This is still the school of thought investors are indoctrinated with. With that singular motivating lens, you are free to do anything that’s legal. With this narrow view, you could justify telling the world that we will just adapt to a burning planet, despite all the science, because the market will fix big problems on its own. Most investors and business people don’t think it’s incumbent on them to change their actions and tackle societal problems. “The market will course correct”. And while the market might address this problem (it is already starting to), it won’t do it on the timeline that the natural world is demanding from us. We can’t rely on the market alone to tackle humanity’s greatest threat. We need humanity to do it.

Trust me, I get that it’s hard admitting you are wrong. I made a decision to divest from fossil fuels in 2013, and that was much too late. Farallon, the firm I founded, invested in the whole economy, including fossil fuels. It was a mistake. The climate science was already conclusive. I thought that the government would solve the problem, so that as a private individual I could operate business as usual. The climate crisis touches every sector and impacts every person. Its a disaster of our own making, and there’s no reason our system should enable rich and powerful investors to keep their money and power and deny their responsibility. This is a societal failure demanding societal-wide buy-in and leadership. So staying neutral is not an option. We must all move forward together. If you are not part of the solution, you are free-loading on the rest of us and our movement towards a better future. It’s not a good look to get dragged behind towards inevitability. When history looks back at this pivotal moment in our fight to save the planet, it will draw a line between people who fought for progress and those who were complicit in our destruction. That is the legacy of climate action.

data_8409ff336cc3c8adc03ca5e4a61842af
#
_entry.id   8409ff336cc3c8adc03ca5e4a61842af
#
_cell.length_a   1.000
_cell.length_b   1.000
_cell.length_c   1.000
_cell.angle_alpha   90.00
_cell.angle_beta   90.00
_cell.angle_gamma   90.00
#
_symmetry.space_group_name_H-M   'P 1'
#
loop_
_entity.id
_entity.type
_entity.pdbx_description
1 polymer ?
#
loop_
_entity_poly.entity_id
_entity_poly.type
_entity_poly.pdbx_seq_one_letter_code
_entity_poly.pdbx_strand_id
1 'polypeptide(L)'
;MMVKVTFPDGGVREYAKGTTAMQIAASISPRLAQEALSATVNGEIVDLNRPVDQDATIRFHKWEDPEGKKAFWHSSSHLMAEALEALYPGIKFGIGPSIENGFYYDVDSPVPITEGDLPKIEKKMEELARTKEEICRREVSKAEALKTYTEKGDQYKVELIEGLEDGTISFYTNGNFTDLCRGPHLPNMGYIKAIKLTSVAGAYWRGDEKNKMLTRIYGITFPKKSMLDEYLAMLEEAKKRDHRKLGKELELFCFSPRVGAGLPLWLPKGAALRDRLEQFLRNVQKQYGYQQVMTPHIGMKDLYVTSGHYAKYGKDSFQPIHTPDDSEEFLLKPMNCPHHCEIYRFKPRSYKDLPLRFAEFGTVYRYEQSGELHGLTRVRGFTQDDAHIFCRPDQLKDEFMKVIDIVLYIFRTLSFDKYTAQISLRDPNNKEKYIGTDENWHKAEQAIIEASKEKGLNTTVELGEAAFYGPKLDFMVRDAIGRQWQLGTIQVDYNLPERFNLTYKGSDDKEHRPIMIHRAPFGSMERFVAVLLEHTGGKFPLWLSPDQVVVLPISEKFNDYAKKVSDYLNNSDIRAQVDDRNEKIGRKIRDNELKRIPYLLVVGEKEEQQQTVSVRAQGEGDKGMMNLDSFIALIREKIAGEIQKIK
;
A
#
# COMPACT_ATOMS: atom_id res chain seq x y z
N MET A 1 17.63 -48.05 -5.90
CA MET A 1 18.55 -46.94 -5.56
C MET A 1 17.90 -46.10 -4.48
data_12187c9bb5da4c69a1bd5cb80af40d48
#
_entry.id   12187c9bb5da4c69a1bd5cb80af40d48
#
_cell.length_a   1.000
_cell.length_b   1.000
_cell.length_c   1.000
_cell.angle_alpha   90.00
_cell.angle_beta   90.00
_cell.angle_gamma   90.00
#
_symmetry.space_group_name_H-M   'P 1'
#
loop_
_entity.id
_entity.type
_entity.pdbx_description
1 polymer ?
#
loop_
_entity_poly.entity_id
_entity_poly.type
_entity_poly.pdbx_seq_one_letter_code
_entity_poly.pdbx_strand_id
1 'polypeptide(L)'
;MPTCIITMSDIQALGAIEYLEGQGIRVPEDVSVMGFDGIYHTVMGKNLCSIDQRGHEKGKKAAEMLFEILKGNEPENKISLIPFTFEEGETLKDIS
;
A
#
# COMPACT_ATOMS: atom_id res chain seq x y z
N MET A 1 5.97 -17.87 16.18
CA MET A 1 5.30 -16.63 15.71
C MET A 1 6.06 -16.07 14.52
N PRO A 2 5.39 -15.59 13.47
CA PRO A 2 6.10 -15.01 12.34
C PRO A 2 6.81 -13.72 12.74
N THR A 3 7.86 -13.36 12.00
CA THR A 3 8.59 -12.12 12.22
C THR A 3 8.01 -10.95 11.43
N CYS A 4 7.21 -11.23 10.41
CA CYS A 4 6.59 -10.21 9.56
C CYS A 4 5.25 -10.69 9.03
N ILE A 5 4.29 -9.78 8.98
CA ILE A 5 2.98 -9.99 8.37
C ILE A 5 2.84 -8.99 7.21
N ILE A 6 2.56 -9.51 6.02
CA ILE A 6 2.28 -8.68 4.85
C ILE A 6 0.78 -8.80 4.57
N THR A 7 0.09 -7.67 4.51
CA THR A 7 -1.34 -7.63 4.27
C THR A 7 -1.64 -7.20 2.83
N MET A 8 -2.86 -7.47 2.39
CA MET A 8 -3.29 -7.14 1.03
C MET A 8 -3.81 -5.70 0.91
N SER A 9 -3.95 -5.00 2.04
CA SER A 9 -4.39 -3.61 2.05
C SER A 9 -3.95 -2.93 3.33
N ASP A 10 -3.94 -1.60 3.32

We can’t afford to mess this up. We can’t hem and haw. We can only act and act quickly. Complacency is complicity. The facts demand an all-hands-on-deck approach. We have to change our model of capitalism that warps the incentives of our business leaders. We have to change our motivations. Investments bifurcated as “good” and “bad” can’t just be about how much money they make. We need to have an all-encompassing consideration. What’s the impact? How does it impact the climate crisis, communities, people, the future, systems?

Penalise investments and institutions that operate without the considerations and create government and market incentives for those that do. Every day, more and more people are on board, demanding the shift towards clean energy. They see the market moving, the trends solidifying, and the reality that clean energy is a necessity for their bottom lines. People who are currently invested in fossil fuels need to be forced to see their investments as a liability rather than a last bite of the apple. We need to be looking at our actions, our systems, and our investments as a multi-variable equation. We can do it, and we can all be better for it. Either get on the wagon, or in this case a ZEV, or get out of the way.